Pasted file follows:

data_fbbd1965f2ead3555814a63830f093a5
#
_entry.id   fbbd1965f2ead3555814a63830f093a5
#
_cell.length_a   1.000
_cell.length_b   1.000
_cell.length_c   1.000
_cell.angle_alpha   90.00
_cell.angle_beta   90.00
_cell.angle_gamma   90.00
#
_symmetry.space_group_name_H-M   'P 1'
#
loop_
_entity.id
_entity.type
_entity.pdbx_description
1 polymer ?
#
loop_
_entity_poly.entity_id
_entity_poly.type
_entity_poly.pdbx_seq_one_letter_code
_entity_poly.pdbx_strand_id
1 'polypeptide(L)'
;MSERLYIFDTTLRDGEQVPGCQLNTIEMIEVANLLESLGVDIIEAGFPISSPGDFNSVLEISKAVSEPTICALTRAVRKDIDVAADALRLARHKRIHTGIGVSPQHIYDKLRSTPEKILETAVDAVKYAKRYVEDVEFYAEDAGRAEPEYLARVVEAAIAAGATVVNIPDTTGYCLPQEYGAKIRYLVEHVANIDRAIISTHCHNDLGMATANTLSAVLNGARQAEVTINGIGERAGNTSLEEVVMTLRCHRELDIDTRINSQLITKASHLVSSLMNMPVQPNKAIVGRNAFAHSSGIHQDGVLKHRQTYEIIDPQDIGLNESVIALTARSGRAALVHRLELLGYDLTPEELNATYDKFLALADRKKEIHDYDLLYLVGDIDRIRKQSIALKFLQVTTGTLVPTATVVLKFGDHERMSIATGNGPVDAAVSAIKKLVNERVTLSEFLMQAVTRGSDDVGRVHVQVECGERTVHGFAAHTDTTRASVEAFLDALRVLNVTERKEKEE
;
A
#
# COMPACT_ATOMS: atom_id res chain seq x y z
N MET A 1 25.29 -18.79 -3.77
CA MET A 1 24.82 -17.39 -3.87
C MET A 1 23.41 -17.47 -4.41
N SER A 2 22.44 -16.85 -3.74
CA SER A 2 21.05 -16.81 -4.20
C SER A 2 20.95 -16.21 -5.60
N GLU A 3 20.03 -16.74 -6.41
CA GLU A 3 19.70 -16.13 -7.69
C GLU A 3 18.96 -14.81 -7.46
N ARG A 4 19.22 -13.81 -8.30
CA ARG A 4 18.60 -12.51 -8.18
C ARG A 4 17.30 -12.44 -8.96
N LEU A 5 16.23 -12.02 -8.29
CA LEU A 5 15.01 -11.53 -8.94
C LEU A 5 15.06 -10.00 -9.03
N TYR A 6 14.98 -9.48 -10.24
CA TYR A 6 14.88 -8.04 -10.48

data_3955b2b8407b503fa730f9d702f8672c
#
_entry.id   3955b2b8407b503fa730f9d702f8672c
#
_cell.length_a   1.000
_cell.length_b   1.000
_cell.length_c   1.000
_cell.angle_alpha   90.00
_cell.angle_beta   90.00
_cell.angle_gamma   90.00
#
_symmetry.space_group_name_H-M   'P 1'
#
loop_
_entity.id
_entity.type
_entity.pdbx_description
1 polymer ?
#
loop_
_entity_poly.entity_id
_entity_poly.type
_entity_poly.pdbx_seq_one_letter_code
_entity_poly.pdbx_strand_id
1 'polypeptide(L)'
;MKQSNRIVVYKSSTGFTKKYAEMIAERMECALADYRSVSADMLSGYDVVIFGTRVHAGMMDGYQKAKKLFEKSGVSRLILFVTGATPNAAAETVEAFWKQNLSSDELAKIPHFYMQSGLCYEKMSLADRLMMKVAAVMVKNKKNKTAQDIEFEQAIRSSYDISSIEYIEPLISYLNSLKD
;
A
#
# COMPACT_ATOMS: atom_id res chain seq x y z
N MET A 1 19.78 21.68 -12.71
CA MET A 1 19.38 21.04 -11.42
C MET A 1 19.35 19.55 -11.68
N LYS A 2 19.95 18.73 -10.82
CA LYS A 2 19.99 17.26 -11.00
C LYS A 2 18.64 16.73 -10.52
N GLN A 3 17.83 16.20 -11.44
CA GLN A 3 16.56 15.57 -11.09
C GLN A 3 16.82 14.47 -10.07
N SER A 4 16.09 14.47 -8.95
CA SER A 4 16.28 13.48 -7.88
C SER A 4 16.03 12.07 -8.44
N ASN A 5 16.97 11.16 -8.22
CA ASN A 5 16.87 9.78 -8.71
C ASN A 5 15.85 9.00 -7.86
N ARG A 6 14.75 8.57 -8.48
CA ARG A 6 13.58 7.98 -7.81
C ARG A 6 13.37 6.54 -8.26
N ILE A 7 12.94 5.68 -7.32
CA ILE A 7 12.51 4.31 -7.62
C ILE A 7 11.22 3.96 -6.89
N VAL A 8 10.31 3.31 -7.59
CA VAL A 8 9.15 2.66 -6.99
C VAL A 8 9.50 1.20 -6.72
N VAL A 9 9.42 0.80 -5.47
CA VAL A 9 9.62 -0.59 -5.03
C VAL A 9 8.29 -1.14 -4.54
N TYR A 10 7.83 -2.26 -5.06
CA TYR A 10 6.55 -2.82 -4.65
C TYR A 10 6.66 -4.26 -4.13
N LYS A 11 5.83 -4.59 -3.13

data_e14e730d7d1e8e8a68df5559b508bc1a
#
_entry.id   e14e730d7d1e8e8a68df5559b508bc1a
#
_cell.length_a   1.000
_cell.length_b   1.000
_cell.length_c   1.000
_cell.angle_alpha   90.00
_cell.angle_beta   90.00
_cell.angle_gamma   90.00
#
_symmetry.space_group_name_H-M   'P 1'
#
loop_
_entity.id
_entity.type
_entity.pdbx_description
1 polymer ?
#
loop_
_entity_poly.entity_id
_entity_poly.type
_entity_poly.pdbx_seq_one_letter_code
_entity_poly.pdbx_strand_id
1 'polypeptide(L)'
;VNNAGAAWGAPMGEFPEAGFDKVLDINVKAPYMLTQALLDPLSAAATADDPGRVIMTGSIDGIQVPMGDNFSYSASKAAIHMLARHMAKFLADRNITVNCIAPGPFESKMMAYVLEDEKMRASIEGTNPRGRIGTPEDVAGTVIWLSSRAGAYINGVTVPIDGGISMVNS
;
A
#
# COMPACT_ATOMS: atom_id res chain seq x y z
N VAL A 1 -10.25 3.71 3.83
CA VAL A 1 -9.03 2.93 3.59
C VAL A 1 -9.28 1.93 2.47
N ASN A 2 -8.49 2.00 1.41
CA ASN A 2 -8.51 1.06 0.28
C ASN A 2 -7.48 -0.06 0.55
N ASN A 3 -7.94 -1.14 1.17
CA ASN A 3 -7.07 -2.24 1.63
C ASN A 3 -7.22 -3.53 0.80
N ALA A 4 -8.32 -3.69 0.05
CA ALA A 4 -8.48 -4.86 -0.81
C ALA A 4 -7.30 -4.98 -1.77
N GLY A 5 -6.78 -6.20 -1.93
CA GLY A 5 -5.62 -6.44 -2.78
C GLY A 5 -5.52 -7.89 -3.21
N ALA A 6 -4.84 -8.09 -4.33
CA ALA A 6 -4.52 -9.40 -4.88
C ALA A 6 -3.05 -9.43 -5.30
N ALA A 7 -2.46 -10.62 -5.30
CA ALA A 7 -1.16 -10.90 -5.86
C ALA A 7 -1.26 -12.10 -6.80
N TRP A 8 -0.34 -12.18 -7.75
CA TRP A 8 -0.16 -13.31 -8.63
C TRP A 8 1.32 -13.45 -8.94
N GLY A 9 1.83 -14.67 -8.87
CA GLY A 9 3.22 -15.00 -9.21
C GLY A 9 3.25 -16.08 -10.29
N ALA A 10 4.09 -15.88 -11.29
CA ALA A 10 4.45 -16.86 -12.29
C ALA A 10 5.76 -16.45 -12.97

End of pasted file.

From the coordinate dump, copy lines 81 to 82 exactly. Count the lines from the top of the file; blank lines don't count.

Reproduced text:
N LYS A 2 19.95 18.73 -10.82
CA LYS A 2 19.99 17.26 -11.00